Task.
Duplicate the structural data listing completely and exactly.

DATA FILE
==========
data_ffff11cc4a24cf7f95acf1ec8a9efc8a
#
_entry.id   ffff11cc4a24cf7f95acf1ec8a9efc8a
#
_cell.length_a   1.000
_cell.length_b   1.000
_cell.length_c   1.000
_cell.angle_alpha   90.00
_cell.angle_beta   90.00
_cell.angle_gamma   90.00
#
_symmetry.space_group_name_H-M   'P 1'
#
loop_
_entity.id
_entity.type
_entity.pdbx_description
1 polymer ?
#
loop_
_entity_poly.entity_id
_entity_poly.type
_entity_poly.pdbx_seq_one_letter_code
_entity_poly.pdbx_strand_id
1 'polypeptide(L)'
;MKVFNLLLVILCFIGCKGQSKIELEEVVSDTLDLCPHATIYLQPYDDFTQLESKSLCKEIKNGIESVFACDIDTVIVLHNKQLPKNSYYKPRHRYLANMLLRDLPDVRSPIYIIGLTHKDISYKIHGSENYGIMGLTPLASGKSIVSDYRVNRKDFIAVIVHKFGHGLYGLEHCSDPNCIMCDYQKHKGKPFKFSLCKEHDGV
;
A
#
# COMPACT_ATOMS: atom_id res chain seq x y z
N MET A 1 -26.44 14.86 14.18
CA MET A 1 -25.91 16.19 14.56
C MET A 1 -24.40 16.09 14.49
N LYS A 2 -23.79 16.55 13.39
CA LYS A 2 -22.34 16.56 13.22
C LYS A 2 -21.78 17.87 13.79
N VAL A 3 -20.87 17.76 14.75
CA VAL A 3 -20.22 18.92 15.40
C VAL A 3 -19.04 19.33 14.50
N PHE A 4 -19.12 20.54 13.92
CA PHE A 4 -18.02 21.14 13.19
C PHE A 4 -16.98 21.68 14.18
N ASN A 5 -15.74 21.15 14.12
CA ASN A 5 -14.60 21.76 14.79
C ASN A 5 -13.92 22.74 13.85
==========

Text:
data_ffff11cc4a24cf7f95acf1ec8a9efc8a
#
_entry.id   ffff11cc4a24cf7f95acf1ec8a9efc8a
#
_cell.length_a   1.000
_cell.length_b   1.000
_cell.length_c   1.000
_cell.angle_alpha   90.00
_cell.angle_beta   90.00
_cell.angle_gamma   90.00
#
_symmetry.space_group_name_H-M   'P 1'
#
loop_
_entity.id
_entity.type
_entity.pdbx_description
1 polymer ?
#
loop_
_entity_poly.entity_id
_entity_poly.type
_entity_poly.pdbx_seq_one_letter_code
_entity_poly.pdbx_strand_id
1 'polypeptide(L)'
;MKVFNLLLVILCFIGCKGQSKIELEEVVSDTLDLCPHATIYLQPYDDFTQLESKSLCKEIKNGIESVFACDIDTVIVLHNKQLPKNSYYKPRHRYLANMLLRDLPDVRSPIYIIGLTHKDISYKIHGSENYGIMGLTPLASGKSIVSDYRVNRKDFIAVIVHKFGHGLYGLEHCSDPNCIMCDYQKHKGKPFKFSLCKEHDGV
;
A
#
# COMPACT_ATOMS: atom_id res chain seq x y z
N MET A 1 -26.44 14.86 14.18
CA MET A 1 -25.91 16.19 14.56
C MET A 1 -24.40 16.09 14.49
N LYS A 2 -23.79 16.55 13.39
CA LYS A 2 -22.34 16.56 13.22
C LYS A 2 -21.78 17.87 13.79
N VAL A 3 -20.87 17.76 14.75
CA VAL A 3 -20.22 18.92 15.40
C VAL A 3 -19.04 19.33 14.50
N PHE A 4 -19.12 20.54 13.92
CA PHE A 4 -18.02 21.14 13.19
C PHE A 4 -16.98 21.68 14.18
N ASN A 5 -15.74 21.15 14.12
CA ASN A 5 -14.60 21.76 14.79
C ASN A 5 -13.92 22.74 13.85